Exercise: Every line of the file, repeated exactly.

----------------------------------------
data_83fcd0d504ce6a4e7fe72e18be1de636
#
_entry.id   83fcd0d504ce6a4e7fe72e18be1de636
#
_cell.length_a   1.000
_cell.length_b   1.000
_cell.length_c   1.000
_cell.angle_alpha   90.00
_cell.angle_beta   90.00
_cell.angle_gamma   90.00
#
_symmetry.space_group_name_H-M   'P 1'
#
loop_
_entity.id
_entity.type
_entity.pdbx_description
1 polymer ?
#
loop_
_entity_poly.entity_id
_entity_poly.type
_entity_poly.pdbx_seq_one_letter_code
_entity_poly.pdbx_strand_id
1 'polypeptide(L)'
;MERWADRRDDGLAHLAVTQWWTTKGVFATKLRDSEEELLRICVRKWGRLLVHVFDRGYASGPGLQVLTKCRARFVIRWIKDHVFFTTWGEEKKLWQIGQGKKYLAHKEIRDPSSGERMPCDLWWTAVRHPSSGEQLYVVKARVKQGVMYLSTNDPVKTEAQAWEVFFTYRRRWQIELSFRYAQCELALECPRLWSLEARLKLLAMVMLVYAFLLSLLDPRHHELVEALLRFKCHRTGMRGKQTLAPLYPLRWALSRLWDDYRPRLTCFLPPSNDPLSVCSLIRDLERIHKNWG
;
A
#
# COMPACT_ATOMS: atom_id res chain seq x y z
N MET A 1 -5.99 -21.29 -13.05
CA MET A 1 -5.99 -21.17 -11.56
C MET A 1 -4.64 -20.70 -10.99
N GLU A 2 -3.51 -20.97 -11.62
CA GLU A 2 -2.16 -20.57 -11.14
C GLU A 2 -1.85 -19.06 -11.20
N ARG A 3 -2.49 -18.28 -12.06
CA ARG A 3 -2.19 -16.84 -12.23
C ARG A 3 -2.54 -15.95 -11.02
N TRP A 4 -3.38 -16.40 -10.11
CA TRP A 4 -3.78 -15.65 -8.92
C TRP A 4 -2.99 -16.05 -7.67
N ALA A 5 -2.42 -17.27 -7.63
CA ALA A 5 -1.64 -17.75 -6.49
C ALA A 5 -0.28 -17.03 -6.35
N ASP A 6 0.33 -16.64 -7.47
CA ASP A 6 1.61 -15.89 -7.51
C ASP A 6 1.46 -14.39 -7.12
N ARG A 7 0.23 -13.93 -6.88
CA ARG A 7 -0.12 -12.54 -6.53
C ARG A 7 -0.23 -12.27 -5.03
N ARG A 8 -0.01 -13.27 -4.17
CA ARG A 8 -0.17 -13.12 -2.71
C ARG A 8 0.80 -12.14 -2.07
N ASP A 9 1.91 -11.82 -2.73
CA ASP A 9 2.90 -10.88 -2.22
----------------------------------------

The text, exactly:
data_83fcd0d504ce6a4e7fe72e18be1de636
#
_entry.id   83fcd0d504ce6a4e7fe72e18be1de636
#
_cell.length_a   1.000
_cell.length_b   1.000
_cell.length_c   1.000
_cell.angle_alpha   90.00
_cell.angle_beta   90.00
_cell.angle_gamma   90.00
#
_symmetry.space_group_name_H-M   'P 1'
#
loop_
_entity.id
_entity.type
_entity.pdbx_description
1 polymer ?
#
loop_
_entity_poly.entity_id
_entity_poly.type
_entity_poly.pdbx_seq_one_letter_code
_entity_poly.pdbx_strand_id
1 'polypeptide(L)'
;MERWADRRDDGLAHLAVTQWWTTKGVFATKLRDSEEELLRICVRKWGRLLVHVFDRGYASGPGLQVLTKCRARFVIRWIKDHVFFTTWGEEKKLWQIGQGKKYLAHKEIRDPSSGERMPCDLWWTAVRHPSSGEQLYVVKARVKQGVMYLSTNDPVKTEAQAWEVFFTYRRRWQIELSFRYAQCELALECPRLWSLEARLKLLAMVMLVYAFLLSLLDPRHHELVEALLRFKCHRTGMRGKQTLAPLYPLRWALSRLWDDYRPRLTCFLPPSNDPLSVCSLIRDLERIHKNWG
;
A
#
# COMPACT_ATOMS: atom_id res chain seq x y z
N MET A 1 -5.99 -21.29 -13.05
CA MET A 1 -5.99 -21.17 -11.56
C MET A 1 -4.64 -20.70 -10.99
N GLU A 2 -3.51 -20.97 -11.62
CA GLU A 2 -2.16 -20.57 -11.14
C GLU A 2 -1.85 -19.06 -11.20
N ARG A 3 -2.49 -18.28 -12.06
CA ARG A 3 -2.19 -16.84 -12.23
C ARG A 3 -2.54 -15.95 -11.02
N TRP A 4 -3.38 -16.40 -10.11
CA TRP A 4 -3.78 -15.65 -8.92
C TRP A 4 -2.99 -16.05 -7.67
N ALA A 5 -2.42 -17.27 -7.63
CA ALA A 5 -1.64 -17.75 -6.49
C ALA A 5 -0.28 -17.03 -6.35
N ASP A 6 0.33 -16.64 -7.47
CA ASP A 6 1.61 -15.89 -7.51
C ASP A 6 1.46 -14.39 -7.12
N ARG A 7 0.23 -13.93 -6.88
CA ARG A 7 -0.12 -12.54 -6.53
C ARG A 7 -0.23 -12.27 -5.03
N ARG A 8 -0.01 -13.27 -4.17
CA ARG A 8 -0.17 -13.12 -2.71
C ARG A 8 0.80 -12.14 -2.07
N ASP A 9 1.91 -11.82 -2.73
CA ASP A 9 2.90 -10.88 -2.22